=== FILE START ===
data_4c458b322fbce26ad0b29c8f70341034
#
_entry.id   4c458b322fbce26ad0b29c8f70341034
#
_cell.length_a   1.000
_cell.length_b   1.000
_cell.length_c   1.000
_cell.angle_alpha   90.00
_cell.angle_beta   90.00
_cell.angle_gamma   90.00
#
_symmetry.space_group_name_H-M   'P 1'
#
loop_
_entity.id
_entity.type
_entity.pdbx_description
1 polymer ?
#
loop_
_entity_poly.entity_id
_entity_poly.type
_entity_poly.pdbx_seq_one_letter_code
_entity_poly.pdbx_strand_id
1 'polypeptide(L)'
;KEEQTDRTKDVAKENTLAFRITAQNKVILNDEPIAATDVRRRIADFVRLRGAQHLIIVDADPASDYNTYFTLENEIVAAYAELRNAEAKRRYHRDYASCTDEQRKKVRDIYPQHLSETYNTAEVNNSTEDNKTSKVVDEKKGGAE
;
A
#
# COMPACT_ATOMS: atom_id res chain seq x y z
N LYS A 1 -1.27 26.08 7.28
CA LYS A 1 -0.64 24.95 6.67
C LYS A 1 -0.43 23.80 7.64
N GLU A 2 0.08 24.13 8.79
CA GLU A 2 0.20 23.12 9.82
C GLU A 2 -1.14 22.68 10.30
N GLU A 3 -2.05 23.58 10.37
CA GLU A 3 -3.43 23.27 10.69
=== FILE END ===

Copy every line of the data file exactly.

data_4c458b322fbce26ad0b29c8f70341034
#
_entry.id   4c458b322fbce26ad0b29c8f70341034
#
_cell.length_a   1.000
_cell.length_b   1.000
_cell.length_c   1.000
_cell.angle_alpha   90.00
_cell.angle_beta   90.00
_cell.angle_gamma   90.00
#
_symmetry.space_group_name_H-M   'P 1'
#
loop_
_entity.id
_entity.type
_entity.pdbx_description
1 polymer ?
#
loop_
_entity_poly.entity_id
_entity_poly.type
_entity_poly.pdbx_seq_one_letter_code
_entity_poly.pdbx_strand_id
1 'polypeptide(L)'
;KEEQTDRTKDVAKENTLAFRITAQNKVILNDEPIAATDVRRRIADFVRLRGAQHLIIVDADPASDYNTYFTLENEIVAAYAELRNAEAKRRYHRDYASCTDEQRKKVRDIYPQHLSETYNTAEVNNSTEDNKTSKVVDEKKGGAE
;
A
#
# COMPACT_ATOMS: atom_id res chain seq x y z
N LYS A 1 -1.27 26.08 7.28
CA LYS A 1 -0.64 24.95 6.67
C LYS A 1 -0.43 23.80 7.64
N GLU A 2 0.08 24.13 8.79
CA GLU A 2 0.20 23.12 9.82
C GLU A 2 -1.14 22.68 10.30
N GLU A 3 -2.05 23.58 10.37
CA GLU A 3 -3.43 23.27 10.69